This excerpt explains how you can mark clips with comments and flag up areas of interest for later using markers, and explains how to use sequence markers, clip markers, and interactive markers.
Note: This excerpt is from the forthcoming book Adobe Premiere Pro CS6 Classroom in a Book.
Sometimes it can be difficult to remember where you saw that useful shot or what you intended to do with it. Wouldn’t it be useful if you could mark clips with comments and flag up areas of interest for later?
Markers allows you to identify specific times in clips and sequences, and add comments to them. These temporal (time-based) markers are a fantastic aid to help you stay organized, and share your intentions with co-editors.
You can use markers for personal reference or for collaboration. They can be based on clips or on the Timeline.
When you add a marker to a clip, it is included in the metadata for the original media file. This means, you can open the clip in another Premiere Pro project and see the same markers.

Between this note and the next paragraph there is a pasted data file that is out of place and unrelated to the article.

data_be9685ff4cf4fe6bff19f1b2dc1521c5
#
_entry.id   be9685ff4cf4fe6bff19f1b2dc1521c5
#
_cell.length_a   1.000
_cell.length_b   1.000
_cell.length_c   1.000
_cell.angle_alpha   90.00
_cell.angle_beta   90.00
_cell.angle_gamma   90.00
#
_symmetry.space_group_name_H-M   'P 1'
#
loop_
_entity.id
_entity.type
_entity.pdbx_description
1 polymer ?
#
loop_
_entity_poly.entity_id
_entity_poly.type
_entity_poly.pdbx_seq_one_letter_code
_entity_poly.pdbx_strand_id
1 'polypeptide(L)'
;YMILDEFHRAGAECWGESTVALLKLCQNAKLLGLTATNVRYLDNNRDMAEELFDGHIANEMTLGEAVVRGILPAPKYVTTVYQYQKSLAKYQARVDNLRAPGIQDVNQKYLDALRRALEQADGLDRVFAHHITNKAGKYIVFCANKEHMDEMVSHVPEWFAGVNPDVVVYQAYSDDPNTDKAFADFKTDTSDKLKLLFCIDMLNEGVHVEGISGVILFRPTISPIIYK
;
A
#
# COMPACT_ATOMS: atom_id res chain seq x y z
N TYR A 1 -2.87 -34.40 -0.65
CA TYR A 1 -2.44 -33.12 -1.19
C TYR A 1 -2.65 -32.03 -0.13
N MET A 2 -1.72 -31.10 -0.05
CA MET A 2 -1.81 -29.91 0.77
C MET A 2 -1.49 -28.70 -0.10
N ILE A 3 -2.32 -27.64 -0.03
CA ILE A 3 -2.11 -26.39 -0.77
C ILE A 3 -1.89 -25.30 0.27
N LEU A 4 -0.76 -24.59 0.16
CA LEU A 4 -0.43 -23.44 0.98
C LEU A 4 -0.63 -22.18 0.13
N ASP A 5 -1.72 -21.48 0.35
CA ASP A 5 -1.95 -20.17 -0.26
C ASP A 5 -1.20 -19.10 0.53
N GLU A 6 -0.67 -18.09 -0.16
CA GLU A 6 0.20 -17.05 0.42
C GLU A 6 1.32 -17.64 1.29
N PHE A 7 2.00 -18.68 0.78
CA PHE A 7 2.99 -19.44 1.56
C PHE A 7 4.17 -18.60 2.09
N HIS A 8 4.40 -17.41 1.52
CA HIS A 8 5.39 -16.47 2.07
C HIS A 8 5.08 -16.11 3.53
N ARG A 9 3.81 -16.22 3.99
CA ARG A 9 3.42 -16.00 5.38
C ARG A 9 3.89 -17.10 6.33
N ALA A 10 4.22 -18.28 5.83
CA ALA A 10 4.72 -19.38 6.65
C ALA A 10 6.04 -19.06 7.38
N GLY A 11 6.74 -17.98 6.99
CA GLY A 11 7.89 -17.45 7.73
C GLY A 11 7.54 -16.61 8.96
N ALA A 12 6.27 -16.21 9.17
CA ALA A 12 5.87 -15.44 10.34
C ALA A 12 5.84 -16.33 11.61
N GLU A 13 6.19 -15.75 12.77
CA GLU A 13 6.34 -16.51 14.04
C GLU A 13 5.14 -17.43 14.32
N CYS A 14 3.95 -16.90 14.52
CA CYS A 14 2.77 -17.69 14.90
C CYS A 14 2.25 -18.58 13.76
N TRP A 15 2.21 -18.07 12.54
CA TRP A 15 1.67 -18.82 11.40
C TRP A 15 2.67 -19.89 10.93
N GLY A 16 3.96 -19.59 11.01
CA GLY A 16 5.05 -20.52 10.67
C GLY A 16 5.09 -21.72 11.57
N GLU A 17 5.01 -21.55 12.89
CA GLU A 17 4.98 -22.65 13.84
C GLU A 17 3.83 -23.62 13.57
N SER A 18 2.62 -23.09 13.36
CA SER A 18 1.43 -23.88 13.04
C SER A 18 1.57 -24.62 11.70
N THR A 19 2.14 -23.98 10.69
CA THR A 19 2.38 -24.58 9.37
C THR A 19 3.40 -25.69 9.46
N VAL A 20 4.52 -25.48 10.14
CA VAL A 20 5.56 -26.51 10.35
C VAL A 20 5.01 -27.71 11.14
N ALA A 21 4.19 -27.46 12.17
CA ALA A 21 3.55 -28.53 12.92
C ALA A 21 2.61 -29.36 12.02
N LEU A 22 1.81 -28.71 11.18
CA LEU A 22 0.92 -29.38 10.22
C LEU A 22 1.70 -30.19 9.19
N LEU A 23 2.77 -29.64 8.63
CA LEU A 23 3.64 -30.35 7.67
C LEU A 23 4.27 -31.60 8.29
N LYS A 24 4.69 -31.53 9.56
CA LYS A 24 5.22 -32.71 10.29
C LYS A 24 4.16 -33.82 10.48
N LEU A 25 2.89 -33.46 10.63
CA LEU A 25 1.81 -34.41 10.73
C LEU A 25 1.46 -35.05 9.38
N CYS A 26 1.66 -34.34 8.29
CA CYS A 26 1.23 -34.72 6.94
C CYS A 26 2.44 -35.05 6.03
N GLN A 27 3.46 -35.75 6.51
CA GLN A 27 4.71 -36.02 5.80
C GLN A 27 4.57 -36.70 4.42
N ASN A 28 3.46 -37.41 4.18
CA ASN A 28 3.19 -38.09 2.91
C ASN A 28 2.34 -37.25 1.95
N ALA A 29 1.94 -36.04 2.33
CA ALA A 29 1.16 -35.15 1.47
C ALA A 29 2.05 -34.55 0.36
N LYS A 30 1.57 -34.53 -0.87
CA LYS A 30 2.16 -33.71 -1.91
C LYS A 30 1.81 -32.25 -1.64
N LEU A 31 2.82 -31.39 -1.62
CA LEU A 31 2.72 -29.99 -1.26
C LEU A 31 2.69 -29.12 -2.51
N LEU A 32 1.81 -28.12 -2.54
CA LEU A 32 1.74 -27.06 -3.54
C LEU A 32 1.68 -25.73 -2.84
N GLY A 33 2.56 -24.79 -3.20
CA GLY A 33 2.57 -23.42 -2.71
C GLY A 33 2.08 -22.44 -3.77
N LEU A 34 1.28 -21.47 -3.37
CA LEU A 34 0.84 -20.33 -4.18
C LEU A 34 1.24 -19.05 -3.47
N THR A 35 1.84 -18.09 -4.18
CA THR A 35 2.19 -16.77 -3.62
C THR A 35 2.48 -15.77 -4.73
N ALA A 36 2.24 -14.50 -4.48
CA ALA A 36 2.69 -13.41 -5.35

Types of Markers
There is more than one type of marker available:
- Marker: A general marker you can assign a name, duration, and comments.
- Encore Chapter Marker: A special kind of marker that Adobe Encore can convert into a regular Chapter Marker when making a DVD or Blu-ray disc.
- Web Link: A special kind of marker that supported video formats like QuickTime can use to automatically open a web page while the video plays. When you export your sequence to create a supported format, Web Link markers are included in the file.
- Flash Cue Point: A marker used by Adobe Flash. By adding these Cue points to the Timeline in Premiere Pro, you can begin to prepare your Flash project while still editing your sequence.
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